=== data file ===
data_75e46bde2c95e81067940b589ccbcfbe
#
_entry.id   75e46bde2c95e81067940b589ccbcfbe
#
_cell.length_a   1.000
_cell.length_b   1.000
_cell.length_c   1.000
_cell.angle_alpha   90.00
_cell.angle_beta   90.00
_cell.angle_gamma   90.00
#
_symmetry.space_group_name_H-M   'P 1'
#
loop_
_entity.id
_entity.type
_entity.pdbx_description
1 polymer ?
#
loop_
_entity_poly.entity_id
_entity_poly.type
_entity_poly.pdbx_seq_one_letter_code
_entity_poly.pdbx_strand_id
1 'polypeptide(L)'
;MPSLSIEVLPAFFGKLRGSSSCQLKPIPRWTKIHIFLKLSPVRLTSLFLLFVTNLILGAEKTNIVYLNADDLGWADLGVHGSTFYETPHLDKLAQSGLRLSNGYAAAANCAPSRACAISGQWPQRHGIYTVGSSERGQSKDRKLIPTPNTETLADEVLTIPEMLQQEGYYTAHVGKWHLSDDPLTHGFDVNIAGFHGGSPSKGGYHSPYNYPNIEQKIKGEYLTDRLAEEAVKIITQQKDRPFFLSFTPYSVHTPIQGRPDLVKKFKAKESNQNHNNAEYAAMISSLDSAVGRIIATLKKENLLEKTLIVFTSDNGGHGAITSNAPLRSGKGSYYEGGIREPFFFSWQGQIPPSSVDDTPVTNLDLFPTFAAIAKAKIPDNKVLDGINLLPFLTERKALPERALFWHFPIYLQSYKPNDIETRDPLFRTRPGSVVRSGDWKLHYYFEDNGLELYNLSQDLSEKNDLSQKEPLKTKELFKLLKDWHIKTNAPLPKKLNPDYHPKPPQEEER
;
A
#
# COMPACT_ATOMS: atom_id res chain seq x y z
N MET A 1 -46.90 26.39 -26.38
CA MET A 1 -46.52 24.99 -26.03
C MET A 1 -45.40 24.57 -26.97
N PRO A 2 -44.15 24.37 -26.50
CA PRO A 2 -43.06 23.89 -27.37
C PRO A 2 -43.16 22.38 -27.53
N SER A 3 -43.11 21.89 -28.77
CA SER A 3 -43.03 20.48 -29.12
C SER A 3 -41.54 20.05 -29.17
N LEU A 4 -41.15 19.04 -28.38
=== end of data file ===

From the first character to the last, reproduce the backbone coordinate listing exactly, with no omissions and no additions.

data_75e46bde2c95e81067940b589ccbcfbe
#
_entry.id   75e46bde2c95e81067940b589ccbcfbe
#
_cell.length_a   1.000
_cell.length_b   1.000
_cell.length_c   1.000
_cell.angle_alpha   90.00
_cell.angle_beta   90.00
_cell.angle_gamma   90.00
#
_symmetry.space_group_name_H-M   'P 1'
#
loop_
_entity.id
_entity.type
_entity.pdbx_description
1 polymer ?
#
loop_
_entity_poly.entity_id
_entity_poly.type
_entity_poly.pdbx_seq_one_letter_code
_entity_poly.pdbx_strand_id
1 'polypeptide(L)'
;MPSLSIEVLPAFFGKLRGSSSCQLKPIPRWTKIHIFLKLSPVRLTSLFLLFVTNLILGAEKTNIVYLNADDLGWADLGVHGSTFYETPHLDKLAQSGLRLSNGYAAAANCAPSRACAISGQWPQRHGIYTVGSSERGQSKDRKLIPTPNTETLADEVLTIPEMLQQEGYYTAHVGKWHLSDDPLTHGFDVNIAGFHGGSPSKGGYHSPYNYPNIEQKIKGEYLTDRLAEEAVKIITQQKDRPFFLSFTPYSVHTPIQGRPDLVKKFKAKESNQNHNNAEYAAMISSLDSAVGRIIATLKKENLLEKTLIVFTSDNGGHGAITSNAPLRSGKGSYYEGGIREPFFFSWQGQIPPSSVDDTPVTNLDLFPTFAAIAKAKIPDNKVLDGINLLPFLTERKALPERALFWHFPIYLQSYKPNDIETRDPLFRTRPGSVVRSGDWKLHYYFEDNGLELYNLSQDLSEKNDLSQKEPLKTKELFKLLKDWHIKTNAPLPKKLNPDYHPKPPQEEER
;
A
#
# COMPACT_ATOMS: atom_id res chain seq x y z
N MET A 1 -46.90 26.39 -26.38
CA MET A 1 -46.52 24.99 -26.03
C MET A 1 -45.40 24.57 -26.97
N PRO A 2 -44.15 24.37 -26.50
CA PRO A 2 -43.06 23.89 -27.37
C PRO A 2 -43.16 22.38 -27.53
N SER A 3 -43.11 21.89 -28.77
CA SER A 3 -43.03 20.48 -29.12
C SER A 3 -41.54 20.05 -29.17
N LEU A 4 -41.15 19.04 -28.38